By Paul Enneking, PLS
While mobile laser scanning has been around for several years, the limiting factor in its usability has been the data processing software. It was simply lagging in terms of processing the enormous amount of the raw data collected (“point cloud”) and providing something that the client could actually use.
Delivering the entire point cloud provided far too much data that often crashed clients’ computers when they tried to load it—the latest mobile laser scanners can capture up to 1.2 million points per second in raw data. Only recently has the point cloud processing software and the extraction software caught up with the data collection capability.
Mobile scanning technology has any number of highly useful applications. Using the same laser beam technology as static (tripod) scanners and aerial LiDAR scanners (Light Detection and Ranging), mobile scanners take it “out on the road” via trucks, railway cars, boats, or even ATVs.
One of the primary uses of mobile laser scanning is to survey roadways and highways. Driving along at highway speeds, the latest scanners can capture design-level survey data. With a few passes, we have the ability to create an accurate map of an entire roadway with all existing improvements: pavement, lane lines, cracks in the pavement, etc.
The benefits are substantial. Since survey crews do not have to work out on the roadway, safety is improved. Also it’s not necessary to close down a road to capture the data needed. Other uses include surveying transmissions lines; levees; railroad tracks; lakes, rivers and oceans; and even off-road locations like mines and tunnels.
Highly sophisticated software in an on-board computer simultaneously collects the data from onboard equipment that includes two overlapping laser scanners, two GPS antennas, an Inertial Measurement Unit, and a Distance Measurement Instrument. The software is working every instant as the mobile scanning vehicle moves along.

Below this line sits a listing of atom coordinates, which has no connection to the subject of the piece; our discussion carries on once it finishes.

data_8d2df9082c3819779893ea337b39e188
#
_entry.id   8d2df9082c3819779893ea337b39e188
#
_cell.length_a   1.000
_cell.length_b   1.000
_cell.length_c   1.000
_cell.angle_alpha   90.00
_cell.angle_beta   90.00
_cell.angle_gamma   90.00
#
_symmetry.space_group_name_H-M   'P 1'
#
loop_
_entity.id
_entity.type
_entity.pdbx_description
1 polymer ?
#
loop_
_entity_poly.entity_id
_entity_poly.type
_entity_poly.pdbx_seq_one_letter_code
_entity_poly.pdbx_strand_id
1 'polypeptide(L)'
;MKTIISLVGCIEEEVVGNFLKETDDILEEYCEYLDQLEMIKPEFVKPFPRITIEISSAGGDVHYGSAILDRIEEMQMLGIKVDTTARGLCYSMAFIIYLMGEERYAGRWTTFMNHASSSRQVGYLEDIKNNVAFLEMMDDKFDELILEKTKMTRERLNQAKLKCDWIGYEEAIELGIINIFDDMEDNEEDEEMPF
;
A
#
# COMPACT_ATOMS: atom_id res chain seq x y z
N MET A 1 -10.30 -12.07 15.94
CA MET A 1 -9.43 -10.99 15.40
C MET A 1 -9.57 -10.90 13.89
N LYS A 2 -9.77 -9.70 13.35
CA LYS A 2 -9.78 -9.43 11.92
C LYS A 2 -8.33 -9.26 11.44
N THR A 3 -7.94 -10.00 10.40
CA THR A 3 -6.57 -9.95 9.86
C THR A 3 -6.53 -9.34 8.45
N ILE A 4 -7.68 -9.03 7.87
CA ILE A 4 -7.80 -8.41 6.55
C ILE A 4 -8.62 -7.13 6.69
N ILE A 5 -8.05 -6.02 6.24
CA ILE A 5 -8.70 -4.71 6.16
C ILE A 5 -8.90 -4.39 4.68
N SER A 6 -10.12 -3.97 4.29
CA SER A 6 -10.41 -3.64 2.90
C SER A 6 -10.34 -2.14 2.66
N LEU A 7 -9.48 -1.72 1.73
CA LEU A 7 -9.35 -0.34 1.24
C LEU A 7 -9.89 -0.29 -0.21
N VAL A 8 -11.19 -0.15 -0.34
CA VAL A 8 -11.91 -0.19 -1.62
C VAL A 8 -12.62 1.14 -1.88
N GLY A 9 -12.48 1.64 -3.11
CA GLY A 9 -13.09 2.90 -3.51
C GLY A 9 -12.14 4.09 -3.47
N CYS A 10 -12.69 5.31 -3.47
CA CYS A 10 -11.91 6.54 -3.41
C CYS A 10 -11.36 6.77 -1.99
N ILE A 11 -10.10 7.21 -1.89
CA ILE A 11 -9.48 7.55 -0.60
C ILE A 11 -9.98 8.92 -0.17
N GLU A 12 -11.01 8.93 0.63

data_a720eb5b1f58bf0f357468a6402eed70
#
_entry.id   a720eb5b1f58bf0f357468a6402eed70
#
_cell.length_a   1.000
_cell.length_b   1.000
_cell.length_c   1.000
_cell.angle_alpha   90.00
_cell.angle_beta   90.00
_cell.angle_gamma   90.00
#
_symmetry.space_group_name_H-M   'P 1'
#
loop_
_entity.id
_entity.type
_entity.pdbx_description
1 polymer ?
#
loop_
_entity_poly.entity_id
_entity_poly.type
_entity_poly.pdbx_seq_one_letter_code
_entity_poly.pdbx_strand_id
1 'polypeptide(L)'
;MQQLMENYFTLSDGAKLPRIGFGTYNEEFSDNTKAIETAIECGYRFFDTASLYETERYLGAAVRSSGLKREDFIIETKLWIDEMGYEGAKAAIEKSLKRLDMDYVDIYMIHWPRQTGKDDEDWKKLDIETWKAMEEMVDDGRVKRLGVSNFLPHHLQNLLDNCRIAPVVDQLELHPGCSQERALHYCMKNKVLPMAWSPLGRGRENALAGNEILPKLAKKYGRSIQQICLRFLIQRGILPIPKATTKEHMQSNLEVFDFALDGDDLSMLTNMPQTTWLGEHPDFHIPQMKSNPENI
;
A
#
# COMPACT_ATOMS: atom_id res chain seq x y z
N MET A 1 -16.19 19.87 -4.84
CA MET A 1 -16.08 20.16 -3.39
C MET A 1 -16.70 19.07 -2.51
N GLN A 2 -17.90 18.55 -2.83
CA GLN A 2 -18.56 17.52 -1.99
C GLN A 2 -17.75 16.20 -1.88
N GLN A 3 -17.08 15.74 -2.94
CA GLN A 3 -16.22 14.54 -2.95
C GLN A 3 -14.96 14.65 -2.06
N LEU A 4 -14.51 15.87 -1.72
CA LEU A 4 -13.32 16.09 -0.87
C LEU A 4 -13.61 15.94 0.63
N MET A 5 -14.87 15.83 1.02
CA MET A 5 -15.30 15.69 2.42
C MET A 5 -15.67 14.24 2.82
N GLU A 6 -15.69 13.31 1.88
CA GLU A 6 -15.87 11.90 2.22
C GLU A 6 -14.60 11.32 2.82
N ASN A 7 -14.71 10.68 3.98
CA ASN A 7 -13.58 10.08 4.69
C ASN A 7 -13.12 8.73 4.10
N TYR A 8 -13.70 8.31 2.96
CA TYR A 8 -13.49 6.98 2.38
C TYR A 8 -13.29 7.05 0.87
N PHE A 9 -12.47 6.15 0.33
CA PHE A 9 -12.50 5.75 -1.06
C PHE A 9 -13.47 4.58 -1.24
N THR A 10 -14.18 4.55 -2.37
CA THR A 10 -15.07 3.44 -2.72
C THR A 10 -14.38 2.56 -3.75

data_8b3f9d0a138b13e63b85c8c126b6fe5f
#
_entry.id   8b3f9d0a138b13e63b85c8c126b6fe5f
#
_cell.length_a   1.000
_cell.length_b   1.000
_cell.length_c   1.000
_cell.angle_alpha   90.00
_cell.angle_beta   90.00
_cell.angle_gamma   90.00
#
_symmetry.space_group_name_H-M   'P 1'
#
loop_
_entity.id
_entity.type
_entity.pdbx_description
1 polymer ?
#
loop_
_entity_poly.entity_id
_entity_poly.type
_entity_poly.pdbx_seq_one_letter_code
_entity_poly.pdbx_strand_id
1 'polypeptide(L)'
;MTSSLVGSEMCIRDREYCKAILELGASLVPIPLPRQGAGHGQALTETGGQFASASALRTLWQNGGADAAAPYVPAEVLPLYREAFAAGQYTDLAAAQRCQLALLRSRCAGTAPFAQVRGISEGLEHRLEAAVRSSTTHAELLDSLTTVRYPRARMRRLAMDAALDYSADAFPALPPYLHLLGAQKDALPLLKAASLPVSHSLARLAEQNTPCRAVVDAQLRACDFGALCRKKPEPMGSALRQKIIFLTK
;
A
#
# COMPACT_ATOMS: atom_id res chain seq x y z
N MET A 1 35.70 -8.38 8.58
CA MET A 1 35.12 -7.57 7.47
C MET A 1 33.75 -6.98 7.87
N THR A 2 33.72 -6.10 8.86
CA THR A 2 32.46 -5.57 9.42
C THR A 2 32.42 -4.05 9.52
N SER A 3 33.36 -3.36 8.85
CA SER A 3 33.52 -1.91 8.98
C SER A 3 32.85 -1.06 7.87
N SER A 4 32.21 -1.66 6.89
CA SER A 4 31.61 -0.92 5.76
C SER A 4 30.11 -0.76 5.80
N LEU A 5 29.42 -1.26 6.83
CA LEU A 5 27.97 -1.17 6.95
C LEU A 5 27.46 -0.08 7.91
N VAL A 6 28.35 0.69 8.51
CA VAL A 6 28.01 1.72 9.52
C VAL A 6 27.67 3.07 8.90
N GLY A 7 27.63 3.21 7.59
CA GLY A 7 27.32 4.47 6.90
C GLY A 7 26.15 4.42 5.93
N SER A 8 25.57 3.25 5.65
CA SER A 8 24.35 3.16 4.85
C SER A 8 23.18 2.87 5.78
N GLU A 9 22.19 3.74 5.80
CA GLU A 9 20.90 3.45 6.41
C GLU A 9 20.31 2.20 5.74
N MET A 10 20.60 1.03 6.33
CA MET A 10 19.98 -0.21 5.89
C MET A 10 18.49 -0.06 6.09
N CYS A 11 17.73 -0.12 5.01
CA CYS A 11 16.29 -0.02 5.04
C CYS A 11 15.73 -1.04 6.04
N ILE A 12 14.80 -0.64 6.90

Extracting the Data
The collection of data, however, is just the start of the process. Once the raw scan data is gathered, the result is an enormous amount of 3D data points. Software is the key to processing this data to create a geo-referenced point cloud and then to extract from the point cloud the data files and design-level drawings that the client needs. In terms of time, creating the design-level deliverable can take 10 times the amount of time it takes to collect the data, but this still represents a big improvement in the software over the last few years.
Psomas has always had the reputation of being a technological leader in the surveying industry. However, for the last several years, we used subconsultant firms to collect our mobile scanning data. Now that the software has caught up with the capabilities of the hardware, it was time to make the investment ourselves. We just bought our own mobile laser scanner, the Lynx SG1 Mobile Mapper System from Optech.
Paul Enneking, PLS, is vice president and director of Northern California surveying and mapping at Psomas.